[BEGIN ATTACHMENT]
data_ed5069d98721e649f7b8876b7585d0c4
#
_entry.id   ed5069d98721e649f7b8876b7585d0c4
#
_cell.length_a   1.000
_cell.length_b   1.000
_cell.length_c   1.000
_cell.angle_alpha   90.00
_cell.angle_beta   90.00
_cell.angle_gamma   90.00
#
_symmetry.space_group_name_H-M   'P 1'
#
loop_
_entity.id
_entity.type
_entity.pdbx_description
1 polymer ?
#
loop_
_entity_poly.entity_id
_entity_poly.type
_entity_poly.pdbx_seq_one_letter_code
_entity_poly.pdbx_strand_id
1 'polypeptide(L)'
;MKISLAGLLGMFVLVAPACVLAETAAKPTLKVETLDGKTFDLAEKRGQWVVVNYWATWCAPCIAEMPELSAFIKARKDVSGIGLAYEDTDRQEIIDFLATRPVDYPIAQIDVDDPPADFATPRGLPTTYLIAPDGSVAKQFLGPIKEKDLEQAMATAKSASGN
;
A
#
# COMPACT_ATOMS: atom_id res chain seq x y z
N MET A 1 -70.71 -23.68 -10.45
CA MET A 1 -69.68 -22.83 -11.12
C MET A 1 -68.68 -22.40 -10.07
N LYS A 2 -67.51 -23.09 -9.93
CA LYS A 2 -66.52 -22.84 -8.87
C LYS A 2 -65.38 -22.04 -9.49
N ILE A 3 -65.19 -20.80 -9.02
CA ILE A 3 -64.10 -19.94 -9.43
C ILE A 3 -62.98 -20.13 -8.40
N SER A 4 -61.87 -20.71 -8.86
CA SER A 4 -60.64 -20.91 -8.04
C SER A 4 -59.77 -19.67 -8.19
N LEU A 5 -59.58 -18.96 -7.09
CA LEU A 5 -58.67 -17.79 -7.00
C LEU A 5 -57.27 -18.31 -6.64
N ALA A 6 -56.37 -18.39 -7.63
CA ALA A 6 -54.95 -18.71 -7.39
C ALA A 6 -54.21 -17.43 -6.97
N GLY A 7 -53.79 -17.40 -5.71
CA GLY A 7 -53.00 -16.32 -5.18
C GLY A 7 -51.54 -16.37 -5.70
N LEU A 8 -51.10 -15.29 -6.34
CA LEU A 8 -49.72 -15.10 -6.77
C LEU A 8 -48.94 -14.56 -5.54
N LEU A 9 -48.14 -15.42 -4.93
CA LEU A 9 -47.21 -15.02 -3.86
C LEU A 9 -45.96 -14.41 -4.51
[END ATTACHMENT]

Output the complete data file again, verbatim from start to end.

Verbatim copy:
data_ed5069d98721e649f7b8876b7585d0c4
#
_entry.id   ed5069d98721e649f7b8876b7585d0c4
#
_cell.length_a   1.000
_cell.length_b   1.000
_cell.length_c   1.000
_cell.angle_alpha   90.00
_cell.angle_beta   90.00
_cell.angle_gamma   90.00
#
_symmetry.space_group_name_H-M   'P 1'
#
loop_
_entity.id
_entity.type
_entity.pdbx_description
1 polymer ?
#
loop_
_entity_poly.entity_id
_entity_poly.type
_entity_poly.pdbx_seq_one_letter_code
_entity_poly.pdbx_strand_id
1 'polypeptide(L)'
;MKISLAGLLGMFVLVAPACVLAETAAKPTLKVETLDGKTFDLAEKRGQWVVVNYWATWCAPCIAEMPELSAFIKARKDVSGIGLAYEDTDRQEIIDFLATRPVDYPIAQIDVDDPPADFATPRGLPTTYLIAPDGSVAKQFLGPIKEKDLEQAMATAKSASGN
;
A
#
# COMPACT_ATOMS: atom_id res chain seq x y z
N MET A 1 -70.71 -23.68 -10.45
CA MET A 1 -69.68 -22.83 -11.12
C MET A 1 -68.68 -22.40 -10.07
N LYS A 2 -67.51 -23.09 -9.93
CA LYS A 2 -66.52 -22.84 -8.87
C LYS A 2 -65.38 -22.04 -9.49
N ILE A 3 -65.19 -20.80 -9.02
CA ILE A 3 -64.10 -19.94 -9.43
C ILE A 3 -62.98 -20.13 -8.40
N SER A 4 -61.87 -20.71 -8.86
CA SER A 4 -60.64 -20.91 -8.04
C SER A 4 -59.77 -19.67 -8.19
N LEU A 5 -59.58 -18.96 -7.09
CA LEU A 5 -58.67 -17.79 -7.00
C LEU A 5 -57.27 -18.31 -6.64
N ALA A 6 -56.37 -18.39 -7.63
CA ALA A 6 -54.95 -18.71 -7.39
C ALA A 6 -54.21 -17.43 -6.97
N GLY A 7 -53.79 -17.40 -5.71
CA GLY A 7 -53.00 -16.32 -5.18
C GLY A 7 -51.54 -16.37 -5.70
N LEU A 8 -51.10 -15.29 -6.34
CA LEU A 8 -49.72 -15.10 -6.77
C LEU A 8 -48.94 -14.56 -5.54
N LEU A 9 -48.14 -15.42 -4.93
CA LEU A 9 -47.21 -15.02 -3.86
C LEU A 9 -45.96 -14.41 -4.51